Alternative common names:
Black elder, European black elderberry.
The European elder is a deciduous shrub or small tree reaching 6m tall. Tiny, white, scented flowers appear in a flat-topped cluster in late spring to summer. The flowers are hermaphroditic (have both male and female parts).
Where does this species come from?Europe.
What is its invasive status in South Africa?NEMBA Category 1b.
Where in South Africa is it a problem?KwaZulu-Natal.
How does it spread?Birds are the main dispersal agent of seeds, either by regurgitating them or defecating after ingesting the fruit.
Why is it a problem?
The leaves are poisonous and the flowers and fruits contain a mildly poisonous alkaloid that is destroyed by cooking.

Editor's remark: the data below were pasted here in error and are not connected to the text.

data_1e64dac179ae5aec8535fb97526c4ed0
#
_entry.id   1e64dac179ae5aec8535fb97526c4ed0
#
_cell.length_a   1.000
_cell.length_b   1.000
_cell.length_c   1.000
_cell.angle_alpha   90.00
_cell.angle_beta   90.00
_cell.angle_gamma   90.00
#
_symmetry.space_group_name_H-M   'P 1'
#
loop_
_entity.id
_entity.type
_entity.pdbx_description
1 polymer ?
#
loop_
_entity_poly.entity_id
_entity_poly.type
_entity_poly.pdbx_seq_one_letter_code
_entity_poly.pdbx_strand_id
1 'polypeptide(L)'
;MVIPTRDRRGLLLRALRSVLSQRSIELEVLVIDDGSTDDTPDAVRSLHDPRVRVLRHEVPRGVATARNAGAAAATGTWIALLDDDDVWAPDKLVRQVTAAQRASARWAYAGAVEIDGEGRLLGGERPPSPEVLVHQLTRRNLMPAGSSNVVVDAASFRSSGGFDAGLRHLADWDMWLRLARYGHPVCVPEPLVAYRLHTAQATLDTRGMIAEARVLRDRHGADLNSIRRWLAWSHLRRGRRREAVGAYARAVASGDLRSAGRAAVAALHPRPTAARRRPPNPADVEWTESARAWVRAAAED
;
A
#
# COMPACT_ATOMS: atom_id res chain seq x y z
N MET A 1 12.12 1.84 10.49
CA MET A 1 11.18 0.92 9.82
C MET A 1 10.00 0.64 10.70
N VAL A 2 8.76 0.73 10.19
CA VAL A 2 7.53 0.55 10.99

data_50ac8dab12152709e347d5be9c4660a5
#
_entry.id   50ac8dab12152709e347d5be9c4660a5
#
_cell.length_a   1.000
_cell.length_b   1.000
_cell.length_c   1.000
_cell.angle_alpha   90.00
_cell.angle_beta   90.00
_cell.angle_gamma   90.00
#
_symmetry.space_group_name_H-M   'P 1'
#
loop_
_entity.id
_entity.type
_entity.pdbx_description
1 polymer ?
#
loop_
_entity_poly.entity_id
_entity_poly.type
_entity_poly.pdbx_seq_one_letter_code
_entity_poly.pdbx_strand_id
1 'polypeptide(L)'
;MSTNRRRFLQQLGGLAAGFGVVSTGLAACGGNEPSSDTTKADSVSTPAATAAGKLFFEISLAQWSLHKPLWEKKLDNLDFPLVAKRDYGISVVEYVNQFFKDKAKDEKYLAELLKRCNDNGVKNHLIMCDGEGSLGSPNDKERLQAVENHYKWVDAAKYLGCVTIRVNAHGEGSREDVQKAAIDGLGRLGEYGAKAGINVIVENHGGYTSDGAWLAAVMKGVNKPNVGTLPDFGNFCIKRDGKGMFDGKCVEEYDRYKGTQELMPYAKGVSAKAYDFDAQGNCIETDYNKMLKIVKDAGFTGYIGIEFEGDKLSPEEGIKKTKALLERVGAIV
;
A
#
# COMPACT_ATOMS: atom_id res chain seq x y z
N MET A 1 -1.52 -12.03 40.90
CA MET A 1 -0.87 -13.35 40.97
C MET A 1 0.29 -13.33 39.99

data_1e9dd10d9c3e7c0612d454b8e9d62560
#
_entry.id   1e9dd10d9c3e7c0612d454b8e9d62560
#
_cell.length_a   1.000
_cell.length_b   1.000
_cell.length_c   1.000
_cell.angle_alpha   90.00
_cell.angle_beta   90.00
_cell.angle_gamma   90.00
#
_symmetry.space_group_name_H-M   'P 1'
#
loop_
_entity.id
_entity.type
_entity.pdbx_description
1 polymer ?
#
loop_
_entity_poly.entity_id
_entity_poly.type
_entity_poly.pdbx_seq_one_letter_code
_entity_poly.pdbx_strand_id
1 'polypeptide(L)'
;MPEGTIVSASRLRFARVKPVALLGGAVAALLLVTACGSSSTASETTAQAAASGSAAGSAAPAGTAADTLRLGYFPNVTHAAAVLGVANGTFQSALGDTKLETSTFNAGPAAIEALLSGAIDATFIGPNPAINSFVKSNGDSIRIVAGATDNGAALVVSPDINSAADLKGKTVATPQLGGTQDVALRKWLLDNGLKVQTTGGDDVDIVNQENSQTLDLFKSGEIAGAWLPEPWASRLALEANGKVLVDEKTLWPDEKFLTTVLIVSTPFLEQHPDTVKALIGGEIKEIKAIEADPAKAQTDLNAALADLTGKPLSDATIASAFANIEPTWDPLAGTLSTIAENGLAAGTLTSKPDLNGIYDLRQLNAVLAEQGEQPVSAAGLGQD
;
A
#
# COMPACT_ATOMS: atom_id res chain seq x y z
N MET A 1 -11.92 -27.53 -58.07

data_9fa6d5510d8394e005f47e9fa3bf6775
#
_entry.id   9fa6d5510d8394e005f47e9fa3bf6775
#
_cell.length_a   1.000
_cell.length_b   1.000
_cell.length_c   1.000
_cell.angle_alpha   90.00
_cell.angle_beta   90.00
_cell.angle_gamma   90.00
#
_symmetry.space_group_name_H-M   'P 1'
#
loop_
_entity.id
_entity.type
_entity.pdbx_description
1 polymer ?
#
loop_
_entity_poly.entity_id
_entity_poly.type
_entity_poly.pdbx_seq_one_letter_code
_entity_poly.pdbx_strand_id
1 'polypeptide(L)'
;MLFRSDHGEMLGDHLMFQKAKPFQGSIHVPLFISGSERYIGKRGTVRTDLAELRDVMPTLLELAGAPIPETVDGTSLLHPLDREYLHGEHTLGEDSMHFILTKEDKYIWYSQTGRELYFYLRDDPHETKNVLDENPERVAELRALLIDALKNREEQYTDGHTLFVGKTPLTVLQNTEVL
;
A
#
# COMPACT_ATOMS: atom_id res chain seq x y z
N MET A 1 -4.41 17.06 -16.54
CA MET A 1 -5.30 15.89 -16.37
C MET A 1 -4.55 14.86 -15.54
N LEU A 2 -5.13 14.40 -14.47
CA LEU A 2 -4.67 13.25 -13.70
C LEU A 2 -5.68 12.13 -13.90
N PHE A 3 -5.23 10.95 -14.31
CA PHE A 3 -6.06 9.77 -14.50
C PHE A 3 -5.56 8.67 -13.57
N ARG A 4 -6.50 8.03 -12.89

What does it look like?
Leaves: Compound pinnate leaves, dark green in colour. Each leaf is 5-30cm long and the leaflets have serrated margins.
Flowers: The flowers are small, white and 5-6mm in diameter, appearing in a flat-topped cluster in late spring to summer. They are hermaphroditic (have both male and female parts).
Fruit/seeds: The fruit is a glossy, dark purple to black berry, 3-5 mm diameter, produced in drooping clusters in late autumn.
Does the plant have any uses?
It is widely cultivated for its fruits and as a medicinal plant. The dark purple berries can be eaten when fully ripe and used to make jam, jelly and chutney. The leaves, flowers, fruits and root extracts are used to treat bronchitis, coughs, upper respiratory infections and fever.